QR Code is something that has been around for a while. If you’re like me and don’t carry cash, your first option is probably scanning QR codes for payment. It’s a lot easier than the hassle of having to withdraw cash from an ATM at all times.
We all remember that usage of QR codes peaked during COVID-19 and has been relevant ever since. Some of us started using it to prevent contact with bacteria, and some shops and businesses stopped accepting cash. However, that’s only a fraction of the information we know and a minuscule amount of time we’ve spent using QR codes. There’s a lot more we don’t know about them.
So, I did some research to help gather enough information that one might want to know about QR codes.
What is a QR code?
A Quick Response (QR) code is a tiny, square-shaped box with black and white pixels that stores data. These little square grids can store a lot of information and are easily accessible. We can see what data a QR code stores by simply scanning it using a mobile app or with the help of our normal phone camera.
The size of a QR code depends on the number of modules. The smallest QR codes have 21x21 modules, whereas the largest ones have 177x177 modules. The maximum data capacity of a QR code is 7089 numeric characters, 4296 alphanumeric characters and 1817 Kanji characters. If a QR code has more modules and is tightly packed together, it contains a lot of data.
History of QR code
Denso Wave, a Japanese automotive company, invented QR codes in 1994. The two-person development team led by Masahiro Hara were asked to develop a two-dimensional code that read quickly, and a year later, they delivered.
It was a complex task to create a 2D code with transverse and longitudinal dimensions, as the most important feature was to make it small and instantly recognisable. However, developing a 2D code was difficult, not because it wasn’t introduced at the time but because it was hard for the scanner to locate the 2D code compared to the barcode. This was done to replace the usage of barcode, which only had a transverse dimension and a limited amount of storage of about 20 alphabetic characters. The workers had to scan approximately 1000 barcodes daily, which made it inefficient to work with.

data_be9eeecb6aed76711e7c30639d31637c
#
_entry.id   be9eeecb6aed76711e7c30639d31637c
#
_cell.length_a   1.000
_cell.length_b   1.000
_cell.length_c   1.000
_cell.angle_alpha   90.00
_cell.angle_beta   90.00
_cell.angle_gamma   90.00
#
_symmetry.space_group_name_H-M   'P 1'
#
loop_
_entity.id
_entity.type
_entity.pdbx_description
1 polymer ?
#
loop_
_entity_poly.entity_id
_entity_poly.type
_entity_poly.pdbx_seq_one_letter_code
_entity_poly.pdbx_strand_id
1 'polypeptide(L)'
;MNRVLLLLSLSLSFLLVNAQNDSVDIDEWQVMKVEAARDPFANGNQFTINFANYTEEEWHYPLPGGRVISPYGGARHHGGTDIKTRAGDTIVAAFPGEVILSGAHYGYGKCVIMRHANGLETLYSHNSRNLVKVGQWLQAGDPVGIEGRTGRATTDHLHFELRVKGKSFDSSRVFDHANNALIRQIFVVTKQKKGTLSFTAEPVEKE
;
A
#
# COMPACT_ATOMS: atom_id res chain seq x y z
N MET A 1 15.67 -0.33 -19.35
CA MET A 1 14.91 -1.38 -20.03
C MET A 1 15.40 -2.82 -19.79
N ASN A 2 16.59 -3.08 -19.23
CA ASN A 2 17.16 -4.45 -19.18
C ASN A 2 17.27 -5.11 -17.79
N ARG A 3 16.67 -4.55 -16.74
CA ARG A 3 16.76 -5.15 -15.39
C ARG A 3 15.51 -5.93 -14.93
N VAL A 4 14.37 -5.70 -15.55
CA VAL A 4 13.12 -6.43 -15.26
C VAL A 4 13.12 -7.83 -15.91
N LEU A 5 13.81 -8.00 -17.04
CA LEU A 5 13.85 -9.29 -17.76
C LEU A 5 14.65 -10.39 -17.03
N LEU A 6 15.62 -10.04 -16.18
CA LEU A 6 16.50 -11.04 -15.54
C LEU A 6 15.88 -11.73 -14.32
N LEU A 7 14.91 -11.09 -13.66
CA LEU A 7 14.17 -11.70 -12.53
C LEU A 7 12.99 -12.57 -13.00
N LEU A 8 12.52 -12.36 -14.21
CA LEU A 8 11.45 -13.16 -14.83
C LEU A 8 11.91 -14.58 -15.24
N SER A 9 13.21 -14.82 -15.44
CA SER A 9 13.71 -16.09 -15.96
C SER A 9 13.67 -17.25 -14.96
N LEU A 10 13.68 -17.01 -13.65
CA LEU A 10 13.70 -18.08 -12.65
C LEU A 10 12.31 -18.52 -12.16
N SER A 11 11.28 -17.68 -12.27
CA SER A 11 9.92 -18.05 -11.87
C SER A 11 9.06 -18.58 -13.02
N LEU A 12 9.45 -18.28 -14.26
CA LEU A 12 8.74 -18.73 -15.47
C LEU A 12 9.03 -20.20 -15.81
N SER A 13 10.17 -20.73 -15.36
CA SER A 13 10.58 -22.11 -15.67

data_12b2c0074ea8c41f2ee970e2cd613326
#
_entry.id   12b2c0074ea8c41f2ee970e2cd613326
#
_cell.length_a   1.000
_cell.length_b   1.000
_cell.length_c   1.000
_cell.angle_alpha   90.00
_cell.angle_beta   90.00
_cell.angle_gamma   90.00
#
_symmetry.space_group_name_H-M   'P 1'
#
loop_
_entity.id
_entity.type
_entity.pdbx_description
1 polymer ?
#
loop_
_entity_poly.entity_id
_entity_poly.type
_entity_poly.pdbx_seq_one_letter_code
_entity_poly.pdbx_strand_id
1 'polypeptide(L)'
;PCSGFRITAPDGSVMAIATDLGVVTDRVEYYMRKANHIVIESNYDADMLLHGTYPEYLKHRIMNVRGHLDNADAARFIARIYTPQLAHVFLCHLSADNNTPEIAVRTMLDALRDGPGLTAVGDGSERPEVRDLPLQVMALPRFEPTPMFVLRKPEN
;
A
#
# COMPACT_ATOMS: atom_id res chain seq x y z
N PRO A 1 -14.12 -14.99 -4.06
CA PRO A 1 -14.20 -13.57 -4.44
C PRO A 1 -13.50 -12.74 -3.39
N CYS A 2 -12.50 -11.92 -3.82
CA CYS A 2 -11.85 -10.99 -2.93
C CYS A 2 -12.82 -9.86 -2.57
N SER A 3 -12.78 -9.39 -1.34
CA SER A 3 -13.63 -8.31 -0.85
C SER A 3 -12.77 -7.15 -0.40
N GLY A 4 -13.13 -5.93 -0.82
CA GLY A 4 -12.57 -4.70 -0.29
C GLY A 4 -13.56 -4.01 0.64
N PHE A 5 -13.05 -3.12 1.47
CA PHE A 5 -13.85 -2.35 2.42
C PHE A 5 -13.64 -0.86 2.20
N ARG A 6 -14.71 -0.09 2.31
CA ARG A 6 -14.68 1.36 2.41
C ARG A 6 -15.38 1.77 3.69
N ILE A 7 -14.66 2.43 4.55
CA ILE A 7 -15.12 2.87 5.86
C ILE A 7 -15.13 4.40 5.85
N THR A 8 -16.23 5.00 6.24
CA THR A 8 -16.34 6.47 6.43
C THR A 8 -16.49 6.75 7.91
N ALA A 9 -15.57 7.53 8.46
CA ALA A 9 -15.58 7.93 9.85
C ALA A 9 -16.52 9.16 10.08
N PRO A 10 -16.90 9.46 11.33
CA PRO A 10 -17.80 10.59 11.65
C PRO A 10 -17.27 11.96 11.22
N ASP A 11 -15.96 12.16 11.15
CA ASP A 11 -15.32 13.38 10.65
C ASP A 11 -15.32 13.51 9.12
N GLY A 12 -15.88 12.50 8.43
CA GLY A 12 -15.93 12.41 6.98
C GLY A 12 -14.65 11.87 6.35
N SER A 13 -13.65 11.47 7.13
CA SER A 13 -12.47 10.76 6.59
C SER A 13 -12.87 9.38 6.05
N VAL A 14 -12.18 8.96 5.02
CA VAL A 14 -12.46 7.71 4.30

As the main problem of developing a 2D code was locating it, Masahiro Hara had the idea of adding information to the code, which helped detect the code. Hara and his team studied day and night to find the perfect ratio, which could scan the code from any angle. A unique ratio of 1:1:3:1:1 was discovered for the finder pattern, which was perfectly detected in all instances.
Pros and Cons of QR codes
There is quite a lot of usage of QR codes. From doing monetary transactions to scanning a restaurant’s menu, QR code is flexible in terms of usage. It’s no secret that multiple companies and businesses use these little square-shaped grids to store their data for multiple purposes. Let's look at some of its pros and cons.
Another main feature of QR codes is their small size. It doesn’t have to be, but it was specifically designed to take up less space. As they are tiny in size, they can fit in little spaces. This is one of the important features of QR codes and what makes them different from other codes.
If you’re into online shopping, you have definitely ordered some stuff online. When your order is confirmed, you usually get a certain confirmation number or a QR code. Scanning the QR code helps track your order and lets you know its current status. This makes it easier for us as it gives an idea of where our receivables are and when they’ll be at our doorstep.
Saves Time and Cost
Due to its versatile use and requirement of no different gadget to scan, it saves a lot of time and cost. This is one of the many features of why many corporations effectively use QR codes daily. Big corporations and businesses require hundreds of codes to store data. This is where QR codes come to the rescue. QR codes can regenerate and be read in a matter of seconds, which saves a lot of time. QR code’s accuracy can also never be beaten as it is always correct if given the correct information.
QR codes are damage resistant. The data is recoverable even if there’s unerasable dirt or the code is damaged, making it lose 30% of its details. This feature of QR codes makes them usable in fields which require heavy-duty work. Manufacturing workspaces like garment and textile factories, warehouses, electronic industries, etc., can use this feature of QR codes to their benefit.
One of the fun features of QR codes is that they can be scanned in 360° and don’t require any special scanner like a barcode scanner does. There are no strict rules in terms of scanning a QR code. You don’t have to place it in a certain position for it to be read by the scanning app. You can scan these codes with the help of your phone and from any side or direction. This saves a lot of time as you don’t have to spend time figuring out how to scan the code.
QR codes are easily available everywhere, and you can scan them with a few taps on your phone. However, not all QR codes are safe.
There are people out there with malicious intent who might place QR codes in public. Scanning these codes might redirect you to phishing websites or download malware on your device unasked. This can be a huge security threat for you as this malware can capture your device, and you might lose access to it completely. So, only scan QR codes from known and trusted sources.
Digging too deep can arise some complex questions. However, I tried to make this blog as simple as possible. Hope this article answered any questions you had in your mind.
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